Beriberi (Thiamine Deficiency) Differential Diagnoses

Updated: Feb 08, 2022
  • Author: Dieu-Thu Nguyen-Khoa, MD, FACP; Chief Editor: Romesh Khardori, MD, PhD, FACP  more...
  • Print

Diagnostic Considerations

Conditions to consider in the differential diagnosis of thiamine deficiency include the following:

  • Hepatic failure

  • Alcoholic cardiomyopathy

  • Cardiomyopathy in diabetic heart disease

  • Cardiomyopathy secondary to other etiologies

  • Delirium

  • Delirium tremens

  • Delusional disorder

  • Dementia due to human immunodeficiency virus (HIV) disease

  • Depression

  • Dermatomyositis

  • Diabetic ketoacidosis

  • Hepatic encephalopathy

  • Hypertensive encephalopathy

  • Uremic encephalopathy

  • Enterobacter infections

  • Enteroviruses

  • Folic acid deficiency

  • Hyperthyroidism

  • Ileus

  • Irritable bowel syndrome

  • Metabolic acidosis

  • Myocarditis

  • Nerve entrapment syndromes

  • Polymyositis

  • Schizophreniform disorder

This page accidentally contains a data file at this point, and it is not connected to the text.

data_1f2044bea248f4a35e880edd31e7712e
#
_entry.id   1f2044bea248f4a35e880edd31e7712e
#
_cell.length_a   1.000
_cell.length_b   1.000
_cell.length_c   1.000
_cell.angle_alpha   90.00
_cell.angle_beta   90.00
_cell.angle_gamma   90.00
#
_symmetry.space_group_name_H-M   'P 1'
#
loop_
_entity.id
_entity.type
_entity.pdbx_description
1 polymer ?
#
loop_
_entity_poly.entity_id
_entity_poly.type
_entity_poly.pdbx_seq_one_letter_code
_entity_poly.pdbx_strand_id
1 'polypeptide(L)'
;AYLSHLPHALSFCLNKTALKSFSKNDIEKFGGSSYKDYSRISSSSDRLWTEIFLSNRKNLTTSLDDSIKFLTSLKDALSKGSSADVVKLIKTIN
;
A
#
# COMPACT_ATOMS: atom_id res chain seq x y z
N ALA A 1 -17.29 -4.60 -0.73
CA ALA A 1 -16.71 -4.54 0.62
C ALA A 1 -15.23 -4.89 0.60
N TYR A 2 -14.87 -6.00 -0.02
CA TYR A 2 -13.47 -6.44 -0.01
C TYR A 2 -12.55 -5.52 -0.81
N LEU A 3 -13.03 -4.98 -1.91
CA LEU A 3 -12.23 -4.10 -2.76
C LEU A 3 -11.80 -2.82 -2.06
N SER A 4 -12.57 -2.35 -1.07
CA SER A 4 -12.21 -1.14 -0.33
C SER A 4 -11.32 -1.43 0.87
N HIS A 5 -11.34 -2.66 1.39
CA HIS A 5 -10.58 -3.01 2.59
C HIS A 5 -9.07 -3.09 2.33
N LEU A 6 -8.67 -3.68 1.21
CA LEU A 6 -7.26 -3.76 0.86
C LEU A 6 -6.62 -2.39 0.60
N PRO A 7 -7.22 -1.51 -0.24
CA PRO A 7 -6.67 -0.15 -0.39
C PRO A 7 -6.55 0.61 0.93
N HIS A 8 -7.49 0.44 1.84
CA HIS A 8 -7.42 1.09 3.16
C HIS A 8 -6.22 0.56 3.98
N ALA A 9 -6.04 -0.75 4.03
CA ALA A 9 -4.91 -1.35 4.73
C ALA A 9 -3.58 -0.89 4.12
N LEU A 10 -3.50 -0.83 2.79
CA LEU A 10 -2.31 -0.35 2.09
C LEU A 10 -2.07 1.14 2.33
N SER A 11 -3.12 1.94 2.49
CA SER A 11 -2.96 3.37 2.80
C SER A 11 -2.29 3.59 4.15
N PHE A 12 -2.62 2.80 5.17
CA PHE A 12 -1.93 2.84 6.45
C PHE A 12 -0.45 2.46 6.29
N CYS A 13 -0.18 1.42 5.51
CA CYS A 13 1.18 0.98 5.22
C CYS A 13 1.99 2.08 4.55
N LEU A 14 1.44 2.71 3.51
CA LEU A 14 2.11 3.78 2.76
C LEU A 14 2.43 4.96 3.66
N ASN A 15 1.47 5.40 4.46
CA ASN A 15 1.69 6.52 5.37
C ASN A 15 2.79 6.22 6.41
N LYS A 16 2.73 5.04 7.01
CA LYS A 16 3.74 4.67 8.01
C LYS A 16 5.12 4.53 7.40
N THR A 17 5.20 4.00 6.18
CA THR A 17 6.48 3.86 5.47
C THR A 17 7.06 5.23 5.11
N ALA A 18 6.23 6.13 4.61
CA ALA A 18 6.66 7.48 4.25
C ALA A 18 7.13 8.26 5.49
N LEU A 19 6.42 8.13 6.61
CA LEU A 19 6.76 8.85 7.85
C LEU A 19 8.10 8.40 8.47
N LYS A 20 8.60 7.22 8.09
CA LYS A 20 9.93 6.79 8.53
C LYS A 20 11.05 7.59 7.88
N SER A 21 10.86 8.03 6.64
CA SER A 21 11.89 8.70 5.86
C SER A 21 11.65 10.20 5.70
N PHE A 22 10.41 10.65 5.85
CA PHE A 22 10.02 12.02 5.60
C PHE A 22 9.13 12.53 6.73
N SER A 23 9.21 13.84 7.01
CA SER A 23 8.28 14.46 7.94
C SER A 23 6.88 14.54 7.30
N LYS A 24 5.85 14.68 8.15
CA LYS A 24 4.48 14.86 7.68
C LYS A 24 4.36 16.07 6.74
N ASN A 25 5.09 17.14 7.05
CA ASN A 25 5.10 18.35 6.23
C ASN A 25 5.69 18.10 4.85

• Scurvy

  • Wernicke-Korsakoff syndrome

Hyperthyroidism and/or thyrotoxicosis

When examining a patient with high-output cardiac failure, thyrotoxicosis is an important differential diagnosis to consider and treat, although no definite clinical correlation has been found between thiamine and thyroid disease. Only animal studies suggest any benefit in administering thiamine to treat patients with thyrotoxicosis.

If thyrotoxicosis is suspected, the treatment must be directed at protecting the heart from the thyroid storm, as opposed to supporting the cardiac output while increasing the thiamine level. However, because no damage is expected from administering supplemental thiamine to patients with thyrotoxicosis, the use of thiamine in the treatment of these patients is innocuous and may be helpful.

Differential Diagnoses